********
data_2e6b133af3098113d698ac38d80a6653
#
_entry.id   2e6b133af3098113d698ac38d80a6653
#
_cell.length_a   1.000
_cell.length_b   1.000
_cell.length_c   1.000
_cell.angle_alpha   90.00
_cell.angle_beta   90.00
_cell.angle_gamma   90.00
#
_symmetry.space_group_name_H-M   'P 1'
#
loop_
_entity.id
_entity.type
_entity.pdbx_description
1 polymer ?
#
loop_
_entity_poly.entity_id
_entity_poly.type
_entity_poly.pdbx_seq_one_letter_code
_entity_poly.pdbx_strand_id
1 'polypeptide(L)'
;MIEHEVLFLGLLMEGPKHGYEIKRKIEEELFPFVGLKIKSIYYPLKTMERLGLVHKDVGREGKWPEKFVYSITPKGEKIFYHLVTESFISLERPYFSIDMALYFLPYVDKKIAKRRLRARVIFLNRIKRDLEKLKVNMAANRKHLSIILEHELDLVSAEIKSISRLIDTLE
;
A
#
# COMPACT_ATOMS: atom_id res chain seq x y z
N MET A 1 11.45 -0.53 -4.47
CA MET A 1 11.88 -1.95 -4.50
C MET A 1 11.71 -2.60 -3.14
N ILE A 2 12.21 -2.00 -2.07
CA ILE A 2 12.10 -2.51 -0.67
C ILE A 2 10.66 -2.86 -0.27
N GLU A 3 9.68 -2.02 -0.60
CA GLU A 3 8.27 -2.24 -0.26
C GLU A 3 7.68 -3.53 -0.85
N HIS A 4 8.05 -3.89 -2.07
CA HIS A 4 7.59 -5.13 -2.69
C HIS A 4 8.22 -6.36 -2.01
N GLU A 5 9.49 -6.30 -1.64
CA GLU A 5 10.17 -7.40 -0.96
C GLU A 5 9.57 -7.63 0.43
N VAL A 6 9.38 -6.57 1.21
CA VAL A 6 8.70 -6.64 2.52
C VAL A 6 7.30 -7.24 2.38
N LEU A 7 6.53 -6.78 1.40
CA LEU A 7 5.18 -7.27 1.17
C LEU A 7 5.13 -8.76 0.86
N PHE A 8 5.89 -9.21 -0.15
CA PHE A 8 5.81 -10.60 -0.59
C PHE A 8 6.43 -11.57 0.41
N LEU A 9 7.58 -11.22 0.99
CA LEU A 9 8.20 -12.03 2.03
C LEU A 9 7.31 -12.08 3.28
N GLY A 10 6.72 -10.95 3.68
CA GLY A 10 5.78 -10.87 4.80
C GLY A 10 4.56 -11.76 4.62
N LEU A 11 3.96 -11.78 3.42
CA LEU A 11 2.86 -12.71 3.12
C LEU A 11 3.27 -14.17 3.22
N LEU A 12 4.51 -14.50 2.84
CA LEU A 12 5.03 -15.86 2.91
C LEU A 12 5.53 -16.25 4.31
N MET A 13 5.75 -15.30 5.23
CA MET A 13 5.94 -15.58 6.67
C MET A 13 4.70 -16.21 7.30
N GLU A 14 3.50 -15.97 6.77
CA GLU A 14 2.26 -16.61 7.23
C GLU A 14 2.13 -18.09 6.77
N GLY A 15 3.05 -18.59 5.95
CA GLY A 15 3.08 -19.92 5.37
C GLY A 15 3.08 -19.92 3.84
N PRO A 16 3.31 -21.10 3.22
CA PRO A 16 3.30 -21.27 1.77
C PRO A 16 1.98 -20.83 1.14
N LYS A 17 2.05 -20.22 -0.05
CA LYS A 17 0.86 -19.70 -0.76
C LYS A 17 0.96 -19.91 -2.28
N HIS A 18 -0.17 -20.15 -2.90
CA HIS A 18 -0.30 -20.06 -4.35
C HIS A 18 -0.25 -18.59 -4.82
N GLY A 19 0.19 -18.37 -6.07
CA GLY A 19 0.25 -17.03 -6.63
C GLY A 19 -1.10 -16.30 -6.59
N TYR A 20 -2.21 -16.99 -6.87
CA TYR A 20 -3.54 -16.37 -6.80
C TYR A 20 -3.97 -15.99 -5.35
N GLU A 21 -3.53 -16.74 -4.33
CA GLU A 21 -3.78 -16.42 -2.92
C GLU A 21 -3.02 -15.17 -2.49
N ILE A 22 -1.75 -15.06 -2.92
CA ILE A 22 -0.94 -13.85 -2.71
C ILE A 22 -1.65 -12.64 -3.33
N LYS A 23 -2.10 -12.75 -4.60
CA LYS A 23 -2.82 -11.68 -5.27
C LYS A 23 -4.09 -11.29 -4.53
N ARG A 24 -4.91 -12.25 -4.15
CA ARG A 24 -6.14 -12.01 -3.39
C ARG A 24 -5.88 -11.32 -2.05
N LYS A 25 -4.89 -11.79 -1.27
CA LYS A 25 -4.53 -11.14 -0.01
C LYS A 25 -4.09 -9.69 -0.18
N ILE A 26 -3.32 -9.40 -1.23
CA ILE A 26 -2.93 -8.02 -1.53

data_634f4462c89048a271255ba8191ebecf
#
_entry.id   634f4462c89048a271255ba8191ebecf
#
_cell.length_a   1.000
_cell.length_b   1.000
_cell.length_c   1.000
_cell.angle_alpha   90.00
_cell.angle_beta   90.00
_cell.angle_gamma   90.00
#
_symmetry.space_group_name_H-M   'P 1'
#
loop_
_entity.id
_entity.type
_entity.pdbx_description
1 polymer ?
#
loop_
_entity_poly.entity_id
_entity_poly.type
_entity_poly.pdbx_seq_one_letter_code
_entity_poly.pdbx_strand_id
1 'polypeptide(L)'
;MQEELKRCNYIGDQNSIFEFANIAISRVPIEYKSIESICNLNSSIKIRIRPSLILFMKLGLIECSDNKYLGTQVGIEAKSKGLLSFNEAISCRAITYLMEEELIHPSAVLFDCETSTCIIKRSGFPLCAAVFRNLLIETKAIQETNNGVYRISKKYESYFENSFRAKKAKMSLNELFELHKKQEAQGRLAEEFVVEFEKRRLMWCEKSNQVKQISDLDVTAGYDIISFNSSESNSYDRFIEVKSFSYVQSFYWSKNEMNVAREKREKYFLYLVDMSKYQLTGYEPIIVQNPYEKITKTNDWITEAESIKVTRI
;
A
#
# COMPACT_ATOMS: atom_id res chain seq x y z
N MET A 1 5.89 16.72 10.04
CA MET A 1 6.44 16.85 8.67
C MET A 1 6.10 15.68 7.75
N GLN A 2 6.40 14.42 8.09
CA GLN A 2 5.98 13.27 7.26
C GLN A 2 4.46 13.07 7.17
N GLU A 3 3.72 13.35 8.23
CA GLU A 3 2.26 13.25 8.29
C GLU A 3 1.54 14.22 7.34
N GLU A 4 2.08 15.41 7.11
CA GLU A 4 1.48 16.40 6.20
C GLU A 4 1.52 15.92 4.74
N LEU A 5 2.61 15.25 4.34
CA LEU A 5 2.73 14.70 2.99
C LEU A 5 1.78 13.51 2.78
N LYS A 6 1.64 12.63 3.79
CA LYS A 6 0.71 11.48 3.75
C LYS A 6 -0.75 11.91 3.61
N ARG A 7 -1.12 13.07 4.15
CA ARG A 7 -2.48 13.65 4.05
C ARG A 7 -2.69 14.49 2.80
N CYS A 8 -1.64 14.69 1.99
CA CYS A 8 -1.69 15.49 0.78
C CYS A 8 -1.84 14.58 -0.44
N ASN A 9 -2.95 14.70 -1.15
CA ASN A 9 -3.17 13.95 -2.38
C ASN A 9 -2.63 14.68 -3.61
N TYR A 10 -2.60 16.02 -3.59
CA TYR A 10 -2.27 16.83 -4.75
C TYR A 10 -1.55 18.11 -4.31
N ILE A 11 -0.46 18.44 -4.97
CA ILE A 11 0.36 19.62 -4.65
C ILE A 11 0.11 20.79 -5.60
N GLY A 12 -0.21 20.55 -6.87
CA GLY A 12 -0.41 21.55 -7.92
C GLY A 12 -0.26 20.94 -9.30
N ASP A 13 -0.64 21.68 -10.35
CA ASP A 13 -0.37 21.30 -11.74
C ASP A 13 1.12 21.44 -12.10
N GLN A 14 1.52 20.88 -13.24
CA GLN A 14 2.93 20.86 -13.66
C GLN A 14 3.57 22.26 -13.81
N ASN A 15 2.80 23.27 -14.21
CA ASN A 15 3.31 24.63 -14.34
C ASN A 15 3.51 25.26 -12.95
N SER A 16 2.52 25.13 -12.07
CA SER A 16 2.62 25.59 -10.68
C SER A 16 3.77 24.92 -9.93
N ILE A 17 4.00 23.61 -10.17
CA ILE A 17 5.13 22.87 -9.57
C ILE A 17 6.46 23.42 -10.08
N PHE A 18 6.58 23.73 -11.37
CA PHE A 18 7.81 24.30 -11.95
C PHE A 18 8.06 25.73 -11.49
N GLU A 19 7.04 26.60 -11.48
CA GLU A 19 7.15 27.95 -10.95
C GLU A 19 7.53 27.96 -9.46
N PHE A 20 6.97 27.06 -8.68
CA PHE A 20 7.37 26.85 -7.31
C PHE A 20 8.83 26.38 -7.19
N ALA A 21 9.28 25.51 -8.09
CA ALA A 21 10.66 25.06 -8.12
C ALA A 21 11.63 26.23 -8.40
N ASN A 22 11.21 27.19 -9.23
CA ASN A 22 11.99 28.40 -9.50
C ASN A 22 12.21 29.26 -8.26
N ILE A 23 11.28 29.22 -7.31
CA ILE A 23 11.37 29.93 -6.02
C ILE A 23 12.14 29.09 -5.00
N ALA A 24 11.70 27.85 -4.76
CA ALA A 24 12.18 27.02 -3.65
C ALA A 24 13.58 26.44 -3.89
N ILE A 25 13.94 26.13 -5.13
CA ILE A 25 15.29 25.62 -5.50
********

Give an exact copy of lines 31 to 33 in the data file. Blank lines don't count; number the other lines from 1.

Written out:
N MET A 1 11.45 -0.53 -4.47
CA MET A 1 11.88 -1.95 -4.50
C MET A 1 11.71 -2.60 -3.14